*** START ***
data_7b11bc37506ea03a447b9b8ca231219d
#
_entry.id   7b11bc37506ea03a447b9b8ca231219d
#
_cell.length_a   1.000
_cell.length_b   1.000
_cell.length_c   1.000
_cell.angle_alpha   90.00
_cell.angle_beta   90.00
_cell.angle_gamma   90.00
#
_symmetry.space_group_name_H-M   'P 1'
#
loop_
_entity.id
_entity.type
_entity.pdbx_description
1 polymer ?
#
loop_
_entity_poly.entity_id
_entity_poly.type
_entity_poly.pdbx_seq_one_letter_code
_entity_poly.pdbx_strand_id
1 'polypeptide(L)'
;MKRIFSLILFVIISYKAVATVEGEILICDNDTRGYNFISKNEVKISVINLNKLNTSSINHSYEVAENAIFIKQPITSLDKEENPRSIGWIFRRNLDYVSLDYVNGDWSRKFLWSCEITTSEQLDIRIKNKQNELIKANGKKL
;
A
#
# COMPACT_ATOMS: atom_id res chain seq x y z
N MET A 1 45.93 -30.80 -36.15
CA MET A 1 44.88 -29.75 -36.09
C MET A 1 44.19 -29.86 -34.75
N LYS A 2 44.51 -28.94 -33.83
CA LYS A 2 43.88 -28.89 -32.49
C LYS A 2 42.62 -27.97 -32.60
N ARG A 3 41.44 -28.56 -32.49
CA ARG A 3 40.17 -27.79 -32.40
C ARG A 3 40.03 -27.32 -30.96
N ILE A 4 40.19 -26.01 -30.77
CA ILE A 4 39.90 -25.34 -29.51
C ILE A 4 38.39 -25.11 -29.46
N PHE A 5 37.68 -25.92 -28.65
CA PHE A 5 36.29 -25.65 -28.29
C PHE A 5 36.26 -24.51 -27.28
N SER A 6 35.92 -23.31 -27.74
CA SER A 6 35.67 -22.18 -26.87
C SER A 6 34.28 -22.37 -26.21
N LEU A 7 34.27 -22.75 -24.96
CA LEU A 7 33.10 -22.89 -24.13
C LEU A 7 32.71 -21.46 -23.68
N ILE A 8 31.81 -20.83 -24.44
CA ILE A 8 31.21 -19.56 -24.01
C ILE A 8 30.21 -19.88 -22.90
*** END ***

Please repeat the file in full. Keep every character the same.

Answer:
data_7b11bc37506ea03a447b9b8ca231219d
#
_entry.id   7b11bc37506ea03a447b9b8ca231219d
#
_cell.length_a   1.000
_cell.length_b   1.000
_cell.length_c   1.000
_cell.angle_alpha   90.00
_cell.angle_beta   90.00
_cell.angle_gamma   90.00
#
_symmetry.space_group_name_H-M   'P 1'
#
loop_
_entity.id
_entity.type
_entity.pdbx_description
1 polymer ?
#
loop_
_entity_poly.entity_id
_entity_poly.type
_entity_poly.pdbx_seq_one_letter_code
_entity_poly.pdbx_strand_id
1 'polypeptide(L)'
;MKRIFSLILFVIISYKAVATVEGEILICDNDTRGYNFISKNEVKISVINLNKLNTSSINHSYEVAENAIFIKQPITSLDKEENPRSIGWIFRRNLDYVSLDYVNGDWSRKFLWSCEITTSEQLDIRIKNKQNELIKANGKKL
;
A
#
# COMPACT_ATOMS: atom_id res chain seq x y z
N MET A 1 45.93 -30.80 -36.15
CA MET A 1 44.88 -29.75 -36.09
C MET A 1 44.19 -29.86 -34.75
N LYS A 2 44.51 -28.94 -33.83
CA LYS A 2 43.88 -28.89 -32.49
C LYS A 2 42.62 -27.97 -32.60
N ARG A 3 41.44 -28.56 -32.49
CA ARG A 3 40.17 -27.79 -32.40
C ARG A 3 40.03 -27.32 -30.96
N ILE A 4 40.19 -26.01 -30.77
CA ILE A 4 39.90 -25.34 -29.51
C ILE A 4 38.39 -25.11 -29.46
N PHE A 5 37.68 -25.92 -28.65
CA PHE A 5 36.29 -25.65 -28.29
C PHE A 5 36.26 -24.51 -27.28
N SER A 6 35.92 -23.31 -27.74
CA SER A 6 35.67 -22.18 -26.87
C SER A 6 34.28 -22.37 -26.21
N LEU A 7 34.27 -22.75 -24.96
CA LEU A 7 33.10 -22.89 -24.13
C LEU A 7 32.71 -21.46 -23.68
N ILE A 8 31.81 -20.83 -24.44
CA ILE A 8 31.21 -19.56 -24.01
C ILE A 8 30.21 -19.88 -22.90